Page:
Teensy MicroMod PCB thickness increased


Well-known member
I'm posting this here as well as the Sparkfun forum, because I feel I'll get more response here. Has anyone who regularly uses Teensy MicroMods noticed that some are difficult to push into the M.2 connector? I received one and measured its thickness. It is 1mm. Others are 0.8mm - this conforms to the M.2 spec - 0.8mm +/-10%. I'm guessing this is to add rigidity because of the failures we widely discussed and complained about. It's difficult to insert into the connector and more prone to bending when screwed down. Oh well... This post is just a complaint really.


Again, a Teensy 4 on a small, one-sided castellated PCB with all the support components would be great. Lots of us use them in finished products and this would be easy and convenient. You could send 1000 to good ol' JLCPCB and I could get them to solder it on my PCBs for me ;)
Hmm. thanks for the heads up. 0.15mm thicker is only like 0.005" which is maybe the thickness of a sheet of paper but still that would certainly create a bigger problem with inserting them. I wonder if it provides a tighter, long lasting fit or if this could damage the M.2 slot?
Again, a Teensy 4 on a small, one-sided castellated PCB with all the support components would be great. Lots of us use them in finished products and this would be easy and convenient. You could send 1000 to good ol' JLCPCB and I could get them to solder it on my PCBs for me ;)

One sided and castellated would be nice ... but Paul has noted some of the following ...

There are about 22 components on the bottom of a T_4.0 - more on the T_4.1 bottom plus QSPI pads and other through holes.

Many of those are there for needed proximity to the MCU core for function - also seems it minimizes wire runs to those needed parts to allow it to fit on the given PCB and pull the signals out from the tight BGA pads.

To make the T_4.1 with other needed BGA signals it had to use the plus sized MCU package.

Also 1.0mm is 25% bigger than 0.8mm ... more bend from prying across the connector sounds perhaps counter productive.
One thing to note is that 1.0mm is very nearly _twice_ as stiff as 0.8mm, so its a massive difference in robustness.
Screwing the thicker MicroMod down requires more force and it's this that worries me.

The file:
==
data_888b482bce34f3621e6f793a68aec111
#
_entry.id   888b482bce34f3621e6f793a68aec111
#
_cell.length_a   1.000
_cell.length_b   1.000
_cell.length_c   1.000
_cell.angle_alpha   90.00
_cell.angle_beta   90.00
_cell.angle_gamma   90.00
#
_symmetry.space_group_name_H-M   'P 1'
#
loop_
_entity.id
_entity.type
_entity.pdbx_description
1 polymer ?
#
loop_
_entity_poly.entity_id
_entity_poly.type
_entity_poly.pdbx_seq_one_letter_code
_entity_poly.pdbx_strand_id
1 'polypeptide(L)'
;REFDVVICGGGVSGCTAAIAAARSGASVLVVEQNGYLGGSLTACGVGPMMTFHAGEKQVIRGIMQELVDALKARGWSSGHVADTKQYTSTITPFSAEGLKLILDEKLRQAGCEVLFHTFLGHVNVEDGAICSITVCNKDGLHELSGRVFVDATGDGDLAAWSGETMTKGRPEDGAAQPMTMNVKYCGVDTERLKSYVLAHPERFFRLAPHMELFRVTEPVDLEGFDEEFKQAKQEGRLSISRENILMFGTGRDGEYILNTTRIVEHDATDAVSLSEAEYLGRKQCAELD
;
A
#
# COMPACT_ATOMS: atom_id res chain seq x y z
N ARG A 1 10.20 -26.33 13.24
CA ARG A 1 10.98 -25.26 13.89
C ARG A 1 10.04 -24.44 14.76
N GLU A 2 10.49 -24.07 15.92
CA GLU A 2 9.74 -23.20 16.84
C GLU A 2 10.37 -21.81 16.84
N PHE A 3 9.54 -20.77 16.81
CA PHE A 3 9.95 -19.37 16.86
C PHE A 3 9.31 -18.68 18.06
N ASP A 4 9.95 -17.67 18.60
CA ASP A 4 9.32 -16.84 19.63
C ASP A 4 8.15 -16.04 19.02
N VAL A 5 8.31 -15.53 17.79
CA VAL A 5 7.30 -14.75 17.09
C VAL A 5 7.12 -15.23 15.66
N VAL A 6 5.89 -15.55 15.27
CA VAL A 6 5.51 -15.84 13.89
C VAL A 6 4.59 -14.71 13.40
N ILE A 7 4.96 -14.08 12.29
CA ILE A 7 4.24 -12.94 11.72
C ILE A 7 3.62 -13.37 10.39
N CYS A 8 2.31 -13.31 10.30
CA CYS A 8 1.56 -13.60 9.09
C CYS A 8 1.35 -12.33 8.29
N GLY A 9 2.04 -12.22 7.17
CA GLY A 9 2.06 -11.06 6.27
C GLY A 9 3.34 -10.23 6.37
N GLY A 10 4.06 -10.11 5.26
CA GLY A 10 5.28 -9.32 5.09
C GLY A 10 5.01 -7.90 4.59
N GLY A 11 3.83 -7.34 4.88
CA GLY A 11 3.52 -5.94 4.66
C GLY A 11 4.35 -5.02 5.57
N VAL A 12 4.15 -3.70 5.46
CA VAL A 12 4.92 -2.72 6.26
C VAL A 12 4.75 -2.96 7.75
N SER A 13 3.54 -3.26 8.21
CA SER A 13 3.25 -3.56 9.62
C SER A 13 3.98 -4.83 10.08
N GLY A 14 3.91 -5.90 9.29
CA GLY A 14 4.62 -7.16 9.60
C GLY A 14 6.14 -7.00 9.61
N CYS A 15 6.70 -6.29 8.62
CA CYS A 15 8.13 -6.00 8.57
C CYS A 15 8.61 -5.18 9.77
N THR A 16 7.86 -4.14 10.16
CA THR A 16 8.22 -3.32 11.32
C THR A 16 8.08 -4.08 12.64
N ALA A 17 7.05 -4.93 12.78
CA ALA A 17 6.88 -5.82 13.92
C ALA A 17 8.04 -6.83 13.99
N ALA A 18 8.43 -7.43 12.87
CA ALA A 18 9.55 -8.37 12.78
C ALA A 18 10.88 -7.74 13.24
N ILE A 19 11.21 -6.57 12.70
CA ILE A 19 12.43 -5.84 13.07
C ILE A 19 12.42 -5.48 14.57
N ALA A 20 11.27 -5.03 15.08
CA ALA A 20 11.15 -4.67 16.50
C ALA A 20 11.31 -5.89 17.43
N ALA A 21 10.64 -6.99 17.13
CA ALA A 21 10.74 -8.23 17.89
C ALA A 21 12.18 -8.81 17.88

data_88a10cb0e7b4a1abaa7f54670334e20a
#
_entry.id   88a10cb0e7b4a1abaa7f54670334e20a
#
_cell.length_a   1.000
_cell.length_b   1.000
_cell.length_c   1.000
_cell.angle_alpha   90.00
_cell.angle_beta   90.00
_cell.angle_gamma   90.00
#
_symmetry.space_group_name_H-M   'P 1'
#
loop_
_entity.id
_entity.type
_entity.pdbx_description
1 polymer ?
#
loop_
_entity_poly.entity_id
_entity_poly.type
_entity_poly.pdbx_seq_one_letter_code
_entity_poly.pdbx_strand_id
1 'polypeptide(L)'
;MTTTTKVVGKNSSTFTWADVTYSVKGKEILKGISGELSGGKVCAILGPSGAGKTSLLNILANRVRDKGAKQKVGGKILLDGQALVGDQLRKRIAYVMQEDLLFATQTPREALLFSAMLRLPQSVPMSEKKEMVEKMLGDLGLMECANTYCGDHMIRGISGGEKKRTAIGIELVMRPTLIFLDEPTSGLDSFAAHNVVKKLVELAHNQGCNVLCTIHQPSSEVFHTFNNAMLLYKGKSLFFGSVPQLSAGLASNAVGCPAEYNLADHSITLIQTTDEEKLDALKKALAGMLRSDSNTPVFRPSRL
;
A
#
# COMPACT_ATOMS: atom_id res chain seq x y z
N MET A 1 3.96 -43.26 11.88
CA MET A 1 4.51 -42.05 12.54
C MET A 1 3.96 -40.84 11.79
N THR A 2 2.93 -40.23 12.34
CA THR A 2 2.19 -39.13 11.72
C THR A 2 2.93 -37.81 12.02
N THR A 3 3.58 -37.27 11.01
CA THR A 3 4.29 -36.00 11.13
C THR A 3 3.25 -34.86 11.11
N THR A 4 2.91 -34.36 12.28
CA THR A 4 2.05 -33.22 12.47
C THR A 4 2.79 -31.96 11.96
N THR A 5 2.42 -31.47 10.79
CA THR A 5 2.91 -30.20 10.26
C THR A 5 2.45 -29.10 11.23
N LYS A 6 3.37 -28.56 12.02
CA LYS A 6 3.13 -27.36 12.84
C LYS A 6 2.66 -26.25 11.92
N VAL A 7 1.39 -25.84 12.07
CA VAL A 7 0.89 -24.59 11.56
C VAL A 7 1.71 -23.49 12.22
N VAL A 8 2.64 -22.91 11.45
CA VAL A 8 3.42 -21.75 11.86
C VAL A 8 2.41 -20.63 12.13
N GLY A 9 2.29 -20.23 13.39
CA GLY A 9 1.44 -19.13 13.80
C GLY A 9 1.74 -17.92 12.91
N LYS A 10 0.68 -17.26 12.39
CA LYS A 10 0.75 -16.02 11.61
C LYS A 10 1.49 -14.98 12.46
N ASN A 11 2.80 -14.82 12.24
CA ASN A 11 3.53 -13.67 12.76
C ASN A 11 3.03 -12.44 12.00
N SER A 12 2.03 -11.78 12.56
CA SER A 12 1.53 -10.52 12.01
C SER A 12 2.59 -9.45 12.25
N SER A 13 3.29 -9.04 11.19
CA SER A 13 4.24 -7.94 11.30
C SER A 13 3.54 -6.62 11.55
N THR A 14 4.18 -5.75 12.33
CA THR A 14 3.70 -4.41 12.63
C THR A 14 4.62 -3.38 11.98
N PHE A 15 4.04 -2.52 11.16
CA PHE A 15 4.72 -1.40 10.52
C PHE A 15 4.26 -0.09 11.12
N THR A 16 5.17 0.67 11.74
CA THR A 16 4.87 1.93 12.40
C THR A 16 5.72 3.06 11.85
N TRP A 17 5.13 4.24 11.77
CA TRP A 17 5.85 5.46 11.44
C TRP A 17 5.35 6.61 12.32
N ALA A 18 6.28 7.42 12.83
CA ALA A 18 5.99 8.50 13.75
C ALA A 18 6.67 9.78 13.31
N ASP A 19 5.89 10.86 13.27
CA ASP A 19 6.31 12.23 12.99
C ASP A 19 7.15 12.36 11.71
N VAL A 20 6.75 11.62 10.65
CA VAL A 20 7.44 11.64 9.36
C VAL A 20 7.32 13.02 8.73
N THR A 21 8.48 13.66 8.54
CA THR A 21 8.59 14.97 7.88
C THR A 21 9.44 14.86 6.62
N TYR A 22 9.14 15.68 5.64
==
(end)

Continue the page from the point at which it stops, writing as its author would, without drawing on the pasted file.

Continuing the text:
A T4 with no USB connector and button, would be smaller. Milling a hole to allow for components on the bottom side is a possibility? 1.27mm pitch allows for plenty of pins.
Applying greater force when tightening the thicker MicroMod concerns me. A USB-less T4, smaller in size, could work. Creating a hole for bottom-side components is feasible with the 1.27mm pitch, offering ample pin options.
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I welcome the stiffer MicroMod. The one I have bends alarmingly when in use; MLCCs and BGA pads really do require a stiff board or problems ensue (as we've already discovered with the MicroMod pad issues).

I've looked at making my own board based on Teensy 4 and the PJRC-programmed bootloader ICs, with a square footprint and 1.27mm = 0.050" pitch single in line pins, say 20 pins centered on each edge, with corners free, size about 50mm×50mm to 2"×2". I do want more GPIO (or rather, easier selection of GPIO, me doing parallel buses and such shenanigans), and this would let me either use a board with a routed hole (for castellated style), or SIL SMT headers like Harwin M50-3142045R (which have every second pad in the other direction, making soldering the 1.27mm pitch easier for hobbyists like me). Power and ground pins would have an unconnected pin next to them, for simplicity and safety for us uncle bumbleforks. Both sides of the board would be populated. External reset button, no LED, no pin order compatibility with existing Arduinos, but compatible with Teensyduino.

Now that JLCPCB offers even 6-layer boards in that size for very cheap, and even has some MIMXRT1062CVL5B (extended temperature range version that member ted reported works) available for SMT assembly, this is more interesting than ever before! It is a pity I'm an utter hobbyist with electronics, and although I have successfully designed various boards with SMD components, BGA scares me; moreso trying to route a BGA on a 6-layer board. ("Flux, IPA, acetone, and an old soft toothbrush makes me the solderer I ain't", to mangle a saying old welders have.)
It'd be a lovely derivative I'd be happy to share/develop with others to manufacture on their own (assuming PJRC doesn't mind), for building their own gadgetry on top of Teensy 4, the PJRC bootloader ICs, and Teensyduino.

If the power sequencing allows, it'd be really nice to be able to power it from external 3.0V - 3.3V, at least for I/O; so that depending on the need, one can pick what kind of DC-DC switcher is most useful, from LDOs and RT1062 internal, to high-current, high-efficiency switchers like TI TPS53915. For example, for USB powering, TI Webench says TPS6209733 would only need 1µH inductor, input and output capacitors, and a 10nF cap, to convert 5V to 3.3V at 500mA at better than 95% efficiency, up to 2A at 93% efficiency. (High efficiency makes thermal management so much easier; it's the waste heat that I often have to fight.)
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Sparkfun's answer is to send it back to Digikey. They're not going to address how or why it's happened (an obvious increase in board thickness done by their manufacturer). This underlines why I would trust a similar product from PJRC.